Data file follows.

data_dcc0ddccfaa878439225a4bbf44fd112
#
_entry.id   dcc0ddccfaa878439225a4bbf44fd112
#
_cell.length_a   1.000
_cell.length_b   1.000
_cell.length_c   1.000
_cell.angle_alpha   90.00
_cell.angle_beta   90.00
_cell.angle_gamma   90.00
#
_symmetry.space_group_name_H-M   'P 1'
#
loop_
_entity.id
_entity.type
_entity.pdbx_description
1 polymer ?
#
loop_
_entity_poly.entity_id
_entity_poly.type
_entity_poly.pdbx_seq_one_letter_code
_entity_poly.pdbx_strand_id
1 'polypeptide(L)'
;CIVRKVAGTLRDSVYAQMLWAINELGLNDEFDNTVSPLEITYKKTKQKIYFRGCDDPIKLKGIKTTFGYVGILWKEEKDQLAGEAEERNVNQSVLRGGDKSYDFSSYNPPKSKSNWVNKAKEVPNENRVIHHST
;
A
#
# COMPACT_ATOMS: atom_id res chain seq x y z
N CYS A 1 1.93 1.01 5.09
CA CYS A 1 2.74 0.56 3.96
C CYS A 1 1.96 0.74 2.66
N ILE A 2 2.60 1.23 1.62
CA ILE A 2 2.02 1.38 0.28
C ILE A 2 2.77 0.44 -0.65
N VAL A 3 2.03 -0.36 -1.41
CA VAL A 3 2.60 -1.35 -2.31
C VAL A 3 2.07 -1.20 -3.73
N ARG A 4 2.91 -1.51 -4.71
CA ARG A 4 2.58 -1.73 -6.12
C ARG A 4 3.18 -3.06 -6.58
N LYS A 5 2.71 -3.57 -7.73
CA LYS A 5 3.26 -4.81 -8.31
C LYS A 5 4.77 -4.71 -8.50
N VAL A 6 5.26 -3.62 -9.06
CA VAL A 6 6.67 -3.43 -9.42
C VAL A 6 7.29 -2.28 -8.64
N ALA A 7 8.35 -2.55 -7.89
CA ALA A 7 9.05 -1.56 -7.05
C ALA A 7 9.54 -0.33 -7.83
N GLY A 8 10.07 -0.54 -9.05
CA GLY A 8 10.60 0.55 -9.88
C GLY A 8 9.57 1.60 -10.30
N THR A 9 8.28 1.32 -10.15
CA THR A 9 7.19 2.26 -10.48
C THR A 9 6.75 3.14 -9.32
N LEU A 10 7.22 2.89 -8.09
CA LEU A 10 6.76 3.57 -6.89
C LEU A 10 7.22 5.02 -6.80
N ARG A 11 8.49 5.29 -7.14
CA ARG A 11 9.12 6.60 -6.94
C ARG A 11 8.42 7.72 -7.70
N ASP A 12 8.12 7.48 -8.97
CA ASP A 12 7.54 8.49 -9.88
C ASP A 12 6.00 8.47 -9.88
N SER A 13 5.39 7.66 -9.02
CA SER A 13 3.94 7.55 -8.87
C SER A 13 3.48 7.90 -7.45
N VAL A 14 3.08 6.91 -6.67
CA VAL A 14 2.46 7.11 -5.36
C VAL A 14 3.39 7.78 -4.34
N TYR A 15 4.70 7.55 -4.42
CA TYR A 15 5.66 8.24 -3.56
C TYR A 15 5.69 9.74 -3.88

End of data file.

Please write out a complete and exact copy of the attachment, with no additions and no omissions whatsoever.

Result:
data_dcc0ddccfaa878439225a4bbf44fd112
#
_entry.id   dcc0ddccfaa878439225a4bbf44fd112
#
_cell.length_a   1.000
_cell.length_b   1.000
_cell.length_c   1.000
_cell.angle_alpha   90.00
_cell.angle_beta   90.00
_cell.angle_gamma   90.00
#
_symmetry.space_group_name_H-M   'P 1'
#
loop_
_entity.id
_entity.type
_entity.pdbx_description
1 polymer ?
#
loop_
_entity_poly.entity_id
_entity_poly.type
_entity_poly.pdbx_seq_one_letter_code
_entity_poly.pdbx_strand_id
1 'polypeptide(L)'
;CIVRKVAGTLRDSVYAQMLWAINELGLNDEFDNTVSPLEITYKKTKQKIYFRGCDDPIKLKGIKTTFGYVGILWKEEKDQLAGEAEERNVNQSVLRGGDKSYDFSSYNPPKSKSNWVNKAKEVPNENRVIHHST
;
A
#
# COMPACT_ATOMS: atom_id res chain seq x y z
N CYS A 1 1.93 1.01 5.09
CA CYS A 1 2.74 0.56 3.96
C CYS A 1 1.96 0.74 2.66
N ILE A 2 2.60 1.23 1.62
CA ILE A 2 2.02 1.38 0.28
C ILE A 2 2.77 0.44 -0.65
N VAL A 3 2.03 -0.36 -1.41
CA VAL A 3 2.60 -1.35 -2.31
C VAL A 3 2.07 -1.20 -3.73
N ARG A 4 2.91 -1.51 -4.71
CA ARG A 4 2.58 -1.73 -6.12
C ARG A 4 3.18 -3.06 -6.58
N LYS A 5 2.71 -3.57 -7.73
CA LYS A 5 3.26 -4.81 -8.31
C LYS A 5 4.77 -4.71 -8.50
N VAL A 6 5.26 -3.62 -9.06
CA VAL A 6 6.67 -3.43 -9.42
C VAL A 6 7.29 -2.28 -8.64
N ALA A 7 8.35 -2.55 -7.89
CA ALA A 7 9.05 -1.56 -7.05
C ALA A 7 9.54 -0.33 -7.83
N GLY A 8 10.07 -0.54 -9.05
CA GLY A 8 10.60 0.55 -9.88
C GLY A 8 9.57 1.60 -10.30
N THR A 9 8.28 1.32 -10.15
CA THR A 9 7.19 2.26 -10.48
C THR A 9 6.75 3.14 -9.32
N LEU A 10 7.22 2.89 -8.09
CA LEU A 10 6.76 3.57 -6.89
C LEU A 10 7.22 5.02 -6.80
N ARG A 11 8.49 5.29 -7.14
CA ARG A 11 9.12 6.60 -6.94
C ARG A 11 8.42 7.72 -7.70
N ASP A 12 8.12 7.48 -8.97
CA ASP A 12 7.54 8.49 -9.88
C ASP A 12 6.00 8.47 -9.88
N SER A 13 5.39 7.66 -9.02
CA SER A 13 3.94 7.55 -8.87
C SER A 13 3.48 7.90 -7.45
N VAL A 14 3.08 6.91 -6.67
CA VAL A 14 2.46 7.11 -5.36
C VAL A 14 3.39 7.78 -4.34
N TYR A 15 4.70 7.55 -4.42
CA TYR A 15 5.66 8.24 -3.56
C TYR A 15 5.69 9.74 -3.88